beyond those pentatonic boxes for a while now?) Here’s the deal: first, start on F# on the low E string and play four chromatic notes up; shift up a half step (one fret) with your pinky (you’re now in the 3rd position) and play four chromatic notes down; then shift up a half step (to the 4th position) with your index finger and play four chromatic notes up again. That’s the pattern. Then, keeping your hand in the 4th position, jump over to the A string and start all over again. By the time you finish the pattern on the high E string, you’ll be in the 14th position!

FIGURE 3a is just Figure 3 played in reverse, descending to the 2nd position. Follow the left-hand fingerings indicated beneath the tablature and you shouldn’t have a problem. Both figures sound good over F#m, but they can work over any chord. Experiment. 


Next month, we’ll explore how to incorporate chromatic passages into various modes. Until then, so long!

Copyright © 2001, Harris Publications, Inc. All rights reserved

Terms of Use | Privacy Policy

20 Interesting facts about electric guitars

  1. Franz Schubert composed his music on a guitar hung from a hook over his bed, as he couldn’t afford a piano. Berlioz also did his composing on a guitar!
  2. Epiphone was originally a Greek violin company. They made banjos from 1923 but in the 1930’s changed to guitars. Epiphone was the only banjo company to successfully switch to guitar production.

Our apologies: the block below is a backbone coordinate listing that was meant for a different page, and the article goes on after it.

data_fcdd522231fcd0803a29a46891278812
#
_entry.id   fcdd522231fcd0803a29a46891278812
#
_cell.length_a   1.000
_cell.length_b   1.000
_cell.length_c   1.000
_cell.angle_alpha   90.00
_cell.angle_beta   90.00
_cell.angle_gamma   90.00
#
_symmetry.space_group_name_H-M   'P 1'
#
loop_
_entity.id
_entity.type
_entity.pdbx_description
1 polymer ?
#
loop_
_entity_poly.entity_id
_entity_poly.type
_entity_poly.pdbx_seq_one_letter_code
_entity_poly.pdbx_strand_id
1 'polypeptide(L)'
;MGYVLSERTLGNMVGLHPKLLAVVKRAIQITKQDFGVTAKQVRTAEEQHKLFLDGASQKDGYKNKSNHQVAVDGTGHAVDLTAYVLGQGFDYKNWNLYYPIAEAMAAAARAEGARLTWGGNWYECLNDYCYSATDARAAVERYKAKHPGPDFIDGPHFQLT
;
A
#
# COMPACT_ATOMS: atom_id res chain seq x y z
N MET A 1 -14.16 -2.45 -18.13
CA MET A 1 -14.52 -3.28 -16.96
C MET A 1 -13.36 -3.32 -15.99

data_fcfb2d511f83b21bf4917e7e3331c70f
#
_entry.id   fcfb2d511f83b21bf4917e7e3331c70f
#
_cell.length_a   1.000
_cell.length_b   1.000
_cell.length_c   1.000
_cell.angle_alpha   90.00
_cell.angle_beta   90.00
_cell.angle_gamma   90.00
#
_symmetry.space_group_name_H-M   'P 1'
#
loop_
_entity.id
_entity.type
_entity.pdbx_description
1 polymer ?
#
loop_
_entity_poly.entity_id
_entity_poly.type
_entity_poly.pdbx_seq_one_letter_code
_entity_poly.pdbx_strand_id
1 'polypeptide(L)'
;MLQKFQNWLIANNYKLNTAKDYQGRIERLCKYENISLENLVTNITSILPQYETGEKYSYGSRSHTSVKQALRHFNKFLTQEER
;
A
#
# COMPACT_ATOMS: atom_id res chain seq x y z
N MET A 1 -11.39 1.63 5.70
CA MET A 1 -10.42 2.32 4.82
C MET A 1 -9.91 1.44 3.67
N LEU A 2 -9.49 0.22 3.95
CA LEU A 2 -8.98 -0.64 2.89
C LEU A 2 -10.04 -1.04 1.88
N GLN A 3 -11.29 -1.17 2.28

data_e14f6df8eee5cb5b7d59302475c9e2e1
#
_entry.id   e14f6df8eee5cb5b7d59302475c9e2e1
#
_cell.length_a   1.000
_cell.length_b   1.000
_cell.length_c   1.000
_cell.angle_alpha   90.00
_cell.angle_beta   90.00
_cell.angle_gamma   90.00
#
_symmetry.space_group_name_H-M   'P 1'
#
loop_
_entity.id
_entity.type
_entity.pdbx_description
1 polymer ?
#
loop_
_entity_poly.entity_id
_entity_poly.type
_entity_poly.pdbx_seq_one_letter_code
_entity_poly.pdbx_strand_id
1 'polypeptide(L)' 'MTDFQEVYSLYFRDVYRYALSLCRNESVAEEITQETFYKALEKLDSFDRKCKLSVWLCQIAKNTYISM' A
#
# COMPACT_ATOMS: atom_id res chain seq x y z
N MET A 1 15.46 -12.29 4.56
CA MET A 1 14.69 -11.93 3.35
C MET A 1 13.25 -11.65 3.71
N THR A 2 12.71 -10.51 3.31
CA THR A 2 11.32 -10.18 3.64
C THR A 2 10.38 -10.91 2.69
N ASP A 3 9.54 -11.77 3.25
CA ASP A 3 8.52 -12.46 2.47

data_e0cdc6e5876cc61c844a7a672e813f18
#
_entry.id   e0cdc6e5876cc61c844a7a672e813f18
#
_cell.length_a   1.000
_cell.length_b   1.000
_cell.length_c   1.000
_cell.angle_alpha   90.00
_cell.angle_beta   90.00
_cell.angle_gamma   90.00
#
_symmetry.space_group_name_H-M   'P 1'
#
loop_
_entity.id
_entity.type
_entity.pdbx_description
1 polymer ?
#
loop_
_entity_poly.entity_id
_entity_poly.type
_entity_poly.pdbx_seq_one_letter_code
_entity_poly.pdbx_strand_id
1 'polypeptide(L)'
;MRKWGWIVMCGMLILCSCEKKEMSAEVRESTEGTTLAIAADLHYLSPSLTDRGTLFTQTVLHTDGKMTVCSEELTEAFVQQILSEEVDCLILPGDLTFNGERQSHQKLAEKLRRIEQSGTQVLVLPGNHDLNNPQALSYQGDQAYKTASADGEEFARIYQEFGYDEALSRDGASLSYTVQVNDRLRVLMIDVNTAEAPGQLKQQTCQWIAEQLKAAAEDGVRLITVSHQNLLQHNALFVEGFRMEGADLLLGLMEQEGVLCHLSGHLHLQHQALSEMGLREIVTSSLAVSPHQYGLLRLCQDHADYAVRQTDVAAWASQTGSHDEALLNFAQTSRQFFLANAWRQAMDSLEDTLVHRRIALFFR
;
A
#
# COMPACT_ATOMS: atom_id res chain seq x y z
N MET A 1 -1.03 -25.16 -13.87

3. Leo Fender was a saxophonist, not a guitarist, as is the current head of the Corporation.
  4. The first Fender was made in 1943, made from oak. Leo Fender gave it away to Roy Acuff, a country music legend.
  5. Les Paul had a car accident in 1948 and asked the doctor to set his arm permanently in a guitar-playing position.
  6. In 1950, Leo Fender devised a strength and durability test for guitar necks which was balancing a neck between two chairs and standing on it.
  7. A Gibson solid body with no serial number is a 1952. Gibson didn’t use any serial number in 1952.
  8. Prior to 1963, if you wanted a custom colored Gibson, you could choose from sunburst, natural, white, black, Les Paul gold, or cherry red. No other choices were available until the 1963 Firebird series.
  9. The Telecaster was originally called the Broadcaster but this clashed with a drum kit of the same name. While the new name was considered, Fender produced guitars with no name on the headstock, and these “Nocasters” are collector’s items.
  10. If a Martin guitar only has four strings and is not a ukulele, this is known as a Tenor guitar. Ukelele size instruments with ten strings are Tiples. Ukelele size instruments with eight strings are Taropatches. Martin also made mandolins, which have eight strings.
  11. A Fender Stratocaster is carved on Jimi Hendrix’s tombstone.
  12. Guitar fan Chris Black of London held a wedding ceremony in 2001 and married his Stratocaster.
  13. The highest price paid for an electric guitar at auction, was $959,500 at Christie’s in July 2004 for Eric Clapton’s ‘Blackie’ Stratocaster. The previous record was for Grateful Dead’s Jerry Garcia’s custom-made ‘Tiger’ ($957,500 in 2002).